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Author's profile photo Ivan Mirisola

Connecting to your Document Service Repository (neo)

Overview & required tools

The SAP Document Service is a kind of obscure service in SAP Cloud Platform – Neo (at least to me when I started using it a long time ago). I’ve seen some questions related to it on this Community and decided to write this blog to let everyone know a key tip I’ve learned from working with it.

The reason why I initially thought Document Service was obscure was that I didn’t knew how to view it as a database. You create an instance of the repository and if you take a look at SAP’s documentation all you get is information about the bridge proxy and how to consume the service using the SDK or REST and JSON web interfaces.

However, this doesn’t give you the whole picture of what you get from each repository instance. It would be really great and helpful if you could actually “see” the repository.  It turns out you can.

All you need to do is create and deploy your own proxy-bridge onto your neo sub-account.

Once you have it in place, add the required roles to your user – if you have added the EcmDeveloper role into your web.xml file – as it is stated in the SAP documentation. This will give your Neo’s user ID access to the Proxy Bridge. Thus, this is the user you will be using to access the repository.

Download the openCMIS Workbench and install it on your machine.

Open the cmis proxy application in Neo’s Cockpit and copy its URL.

Once installed, open the application. It will open the login screen.

At the login screen, use the basic tab and paste the cmis proxy url you copied adding the following suffix:


REST to the rescue

This is a REST web service that is compatible with the Workbench and the specification for it can be found here. You could even use this REST interface to consume the services directly via an HTML5 application.

Select browser as binding mode and enter your user id and password (the same you used to add the role EcmDeveloper. All other fields can be left as standard settings.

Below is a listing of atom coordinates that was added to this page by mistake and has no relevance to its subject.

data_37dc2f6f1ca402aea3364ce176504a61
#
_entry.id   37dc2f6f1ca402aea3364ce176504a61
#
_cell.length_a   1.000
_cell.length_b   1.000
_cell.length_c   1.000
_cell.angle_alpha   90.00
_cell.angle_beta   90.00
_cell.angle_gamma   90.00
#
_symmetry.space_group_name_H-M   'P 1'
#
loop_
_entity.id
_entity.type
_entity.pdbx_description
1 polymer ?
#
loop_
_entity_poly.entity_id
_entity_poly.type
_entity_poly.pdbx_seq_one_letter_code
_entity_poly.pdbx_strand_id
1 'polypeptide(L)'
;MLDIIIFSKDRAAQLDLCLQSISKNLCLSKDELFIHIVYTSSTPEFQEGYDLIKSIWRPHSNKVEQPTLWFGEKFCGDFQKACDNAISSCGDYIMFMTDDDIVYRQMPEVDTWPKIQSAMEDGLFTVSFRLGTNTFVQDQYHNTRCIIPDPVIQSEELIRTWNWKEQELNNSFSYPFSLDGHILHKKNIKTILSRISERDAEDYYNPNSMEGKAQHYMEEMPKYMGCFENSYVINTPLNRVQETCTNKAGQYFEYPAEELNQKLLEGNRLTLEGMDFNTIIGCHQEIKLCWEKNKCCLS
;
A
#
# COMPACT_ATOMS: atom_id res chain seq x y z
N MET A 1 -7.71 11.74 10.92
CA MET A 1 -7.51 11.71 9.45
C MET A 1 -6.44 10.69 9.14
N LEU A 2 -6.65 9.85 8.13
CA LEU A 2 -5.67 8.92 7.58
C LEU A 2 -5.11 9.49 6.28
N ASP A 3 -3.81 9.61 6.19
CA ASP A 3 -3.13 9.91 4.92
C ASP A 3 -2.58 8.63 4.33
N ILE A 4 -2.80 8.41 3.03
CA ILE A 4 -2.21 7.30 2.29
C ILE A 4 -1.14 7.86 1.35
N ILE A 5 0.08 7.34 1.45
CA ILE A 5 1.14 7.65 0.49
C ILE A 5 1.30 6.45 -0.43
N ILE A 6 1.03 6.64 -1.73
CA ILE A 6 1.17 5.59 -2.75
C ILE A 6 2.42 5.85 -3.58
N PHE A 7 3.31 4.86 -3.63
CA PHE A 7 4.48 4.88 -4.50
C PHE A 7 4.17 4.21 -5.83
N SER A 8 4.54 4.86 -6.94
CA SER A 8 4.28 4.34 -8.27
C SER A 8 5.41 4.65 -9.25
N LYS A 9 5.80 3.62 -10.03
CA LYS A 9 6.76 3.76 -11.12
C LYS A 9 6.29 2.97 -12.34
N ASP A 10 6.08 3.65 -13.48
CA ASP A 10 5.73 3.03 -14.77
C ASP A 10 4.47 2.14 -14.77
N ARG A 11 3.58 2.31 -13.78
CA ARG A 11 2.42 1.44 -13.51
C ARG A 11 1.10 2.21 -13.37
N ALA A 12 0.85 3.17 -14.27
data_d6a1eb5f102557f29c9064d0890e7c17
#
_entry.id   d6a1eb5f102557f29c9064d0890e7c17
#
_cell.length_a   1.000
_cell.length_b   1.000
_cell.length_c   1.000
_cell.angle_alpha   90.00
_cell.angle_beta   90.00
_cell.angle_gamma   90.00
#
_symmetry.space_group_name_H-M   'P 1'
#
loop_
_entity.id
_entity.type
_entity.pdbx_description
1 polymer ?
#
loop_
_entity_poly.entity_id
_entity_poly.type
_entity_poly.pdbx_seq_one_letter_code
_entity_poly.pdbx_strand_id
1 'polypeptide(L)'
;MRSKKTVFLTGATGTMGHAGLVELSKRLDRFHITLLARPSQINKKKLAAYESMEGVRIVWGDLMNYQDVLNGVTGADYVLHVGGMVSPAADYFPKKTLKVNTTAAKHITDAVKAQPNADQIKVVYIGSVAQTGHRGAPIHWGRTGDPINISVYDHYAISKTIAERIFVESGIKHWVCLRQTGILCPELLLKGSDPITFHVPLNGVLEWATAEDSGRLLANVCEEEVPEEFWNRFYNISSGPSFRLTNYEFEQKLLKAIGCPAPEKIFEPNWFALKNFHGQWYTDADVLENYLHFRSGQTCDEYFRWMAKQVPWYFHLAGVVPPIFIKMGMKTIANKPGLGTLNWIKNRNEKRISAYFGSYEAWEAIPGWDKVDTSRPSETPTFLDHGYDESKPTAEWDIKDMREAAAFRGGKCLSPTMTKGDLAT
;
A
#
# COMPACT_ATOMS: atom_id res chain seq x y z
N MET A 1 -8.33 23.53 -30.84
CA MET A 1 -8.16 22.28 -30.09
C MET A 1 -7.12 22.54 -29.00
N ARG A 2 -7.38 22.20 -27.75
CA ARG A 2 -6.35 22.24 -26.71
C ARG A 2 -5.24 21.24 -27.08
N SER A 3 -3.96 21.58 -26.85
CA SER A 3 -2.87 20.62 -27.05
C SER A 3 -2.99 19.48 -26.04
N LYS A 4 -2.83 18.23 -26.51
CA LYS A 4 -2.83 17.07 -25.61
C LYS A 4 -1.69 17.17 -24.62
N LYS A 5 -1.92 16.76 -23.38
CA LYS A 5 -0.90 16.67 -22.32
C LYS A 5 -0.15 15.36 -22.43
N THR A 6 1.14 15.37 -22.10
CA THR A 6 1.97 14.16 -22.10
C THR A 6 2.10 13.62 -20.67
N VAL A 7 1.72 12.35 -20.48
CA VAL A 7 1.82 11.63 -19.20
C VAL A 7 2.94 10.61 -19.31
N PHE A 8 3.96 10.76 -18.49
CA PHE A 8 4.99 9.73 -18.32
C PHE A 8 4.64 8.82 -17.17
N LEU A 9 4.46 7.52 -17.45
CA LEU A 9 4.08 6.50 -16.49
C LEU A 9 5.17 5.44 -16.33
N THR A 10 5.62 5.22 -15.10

Your login screen should look like:

Click on the Load Repositories and then click on the Login button that should get enabled.


So much you can do in a CMIS Repository

Once you hit login, you should be able to see all the information from your repository instance in the Workbench. You can also perform all of the basic CRUD document operations as well as create document types, etc.

Creating documents on the repository is very simple:

Checking attributes and other information about a particular document:

Aside from that you can also add new document types with additional attributes, extending a basic cmis:document type. Simply export the cmis:document type, erase all attributes (keep just one as a template so you can modify it) and add the parentID as cmis:document. Once you have all in place, just click on Create Type, and select your modified JSON file similar to mine:

    "id": "Test",
	"parentId": "cmis:document",
    "localName": "Test Document",
    "localNamespace": "",
    "displayName": "Test Document",
    "queryName": "cmis:test",
    "description": "Test Document Base Type",
    "baseId": "cmis:document",
    "creatable": true,
    "fileable": true,
    "queryable": true,
    "fulltextIndexed": false,
    "includedInSupertypeQuery": false,
    "controllablePolicy": false,
    "controllableACL": true,
    "typeMutability": {
        "create": true,
        "update": false,
        "delete": false
    "versionable": false,
    "contentStreamAllowed": "allowed",
    "propertyDefinitions": {
        "test:externalId": {
            "maxLength": 13,
            "id": "test:externalId",
            "localName": "test:externalId",
            "localNamespace": "",
            "displayName": "test:externalId",
            "queryName": "test:externalId",
            "description": "test:externalId",
            "propertyType": "string",
            "cardinality": "single",
            "updatability": "readwrite",
            "inherited": false,
            "required": true,
            "queryable": true,
            "orderable": true,
            "openChoice": true

Now you are able to load the type definition from a JSON file and this will create the following type under the basic cmis:document type:

Now you are able to create a new document based on the new type to store that new attribute:

You can even run Groovy Scripts inside it to check a Java Logic before implementing it:

It is really very useful.




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